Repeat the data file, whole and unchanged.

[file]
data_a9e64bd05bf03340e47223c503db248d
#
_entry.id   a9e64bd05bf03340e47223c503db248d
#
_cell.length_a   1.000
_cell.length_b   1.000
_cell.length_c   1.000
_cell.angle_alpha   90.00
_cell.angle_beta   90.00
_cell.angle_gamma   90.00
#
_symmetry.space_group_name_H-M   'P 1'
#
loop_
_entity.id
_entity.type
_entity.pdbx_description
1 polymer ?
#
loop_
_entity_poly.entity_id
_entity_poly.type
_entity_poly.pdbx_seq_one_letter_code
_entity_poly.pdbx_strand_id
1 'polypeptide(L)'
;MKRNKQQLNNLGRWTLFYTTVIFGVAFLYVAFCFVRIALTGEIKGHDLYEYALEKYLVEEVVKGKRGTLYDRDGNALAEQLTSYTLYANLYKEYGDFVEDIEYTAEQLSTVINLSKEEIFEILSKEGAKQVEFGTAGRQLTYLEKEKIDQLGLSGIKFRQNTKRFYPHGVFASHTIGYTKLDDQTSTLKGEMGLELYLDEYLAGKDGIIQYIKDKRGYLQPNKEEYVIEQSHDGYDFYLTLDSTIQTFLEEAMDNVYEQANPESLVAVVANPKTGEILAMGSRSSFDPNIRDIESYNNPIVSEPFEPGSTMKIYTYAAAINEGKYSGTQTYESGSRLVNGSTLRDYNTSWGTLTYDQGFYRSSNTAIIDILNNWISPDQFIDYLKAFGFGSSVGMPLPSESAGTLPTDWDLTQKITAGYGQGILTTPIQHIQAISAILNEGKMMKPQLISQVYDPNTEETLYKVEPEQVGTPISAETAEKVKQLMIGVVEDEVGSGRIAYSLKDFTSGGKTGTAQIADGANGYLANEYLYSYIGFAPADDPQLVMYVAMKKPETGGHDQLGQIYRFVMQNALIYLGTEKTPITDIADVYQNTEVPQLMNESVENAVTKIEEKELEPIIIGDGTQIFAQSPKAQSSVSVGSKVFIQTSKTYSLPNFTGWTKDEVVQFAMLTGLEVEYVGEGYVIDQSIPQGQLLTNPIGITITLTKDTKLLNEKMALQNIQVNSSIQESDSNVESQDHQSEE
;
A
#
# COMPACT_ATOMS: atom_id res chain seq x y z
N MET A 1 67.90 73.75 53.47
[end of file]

data_a9e64bd05bf03340e47223c503db248d
#
_entry.id   a9e64bd05bf03340e47223c503db248d
#
_cell.length_a   1.000
_cell.length_b   1.000
_cell.length_c   1.000
_cell.angle_alpha   90.00
_cell.angle_beta   90.00
_cell.angle_gamma   90.00
#
_symmetry.space_group_name_H-M   'P 1'
#
loop_
_entity.id
_entity.type
_entity.pdbx_description
1 polymer ?
#
loop_
_entity_poly.entity_id
_entity_poly.type
_entity_poly.pdbx_seq_one_letter_code
_entity_poly.pdbx_strand_id
1 'polypeptide(L)'
;MKRNKQQLNNLGRWTLFYTTVIFGVAFLYVAFCFVRIALTGEIKGHDLYEYALEKYLVEEVVKGKRGTLYDRDGNALAEQLTSYTLYANLYKEYGDFVEDIEYTAEQLSTVINLSKEEIFEILSKEGAKQVEFGTAGRQLTYLEKEKIDQLGLSGIKFRQNTKRFYPHGVFASHTIGYTKLDDQTSTLKGEMGLELYLDEYLAGKDGIIQYIKDKRGYLQPNKEEYVIEQSHDGYDFYLTLDSTIQTFLEEAMDNVYEQANPESLVAVVANPKTGEILAMGSRSSFDPNIRDIESYNNPIVSEPFEPGSTMKIYTYAAAINEGKYSGTQTYESGSRLVNGSTLRDYNTSWGTLTYDQGFYRSSNTAIIDILNNWISPDQFIDYLKAFGFGSSVGMPLPSESAGTLPTDWDLTQKITAGYGQGILTTPIQHIQAISAILNEGKMMKPQLISQVYDPNTEETLYKVEPEQVGTPISAETAEKVKQLMIGVVEDEVGSGRIAYSLKDFTSGGKTGTAQIADGANGYLANEYLYSYIGFAPADDPQLVMYVAMKKPETGGHDQLGQIYRFVMQNALIYLGTEKTPITDIADVYQNTEVPQLMNESVENAVTKIEEKELEPIIIGDGTQIFAQSPKAQSSVSVGSKVFIQTSKTYSLPNFTGWTKDEVVQFAMLTGLEVEYVGEGYVIDQSIPQGQLLTNPIGITITLTKDTKLLNEKMALQNIQVNSSIQESDSNVESQDHQSEE
;
A
#
# COMPACT_ATOMS: atom_id res chain seq x y z
N MET A 1 67.90 73.75 53.47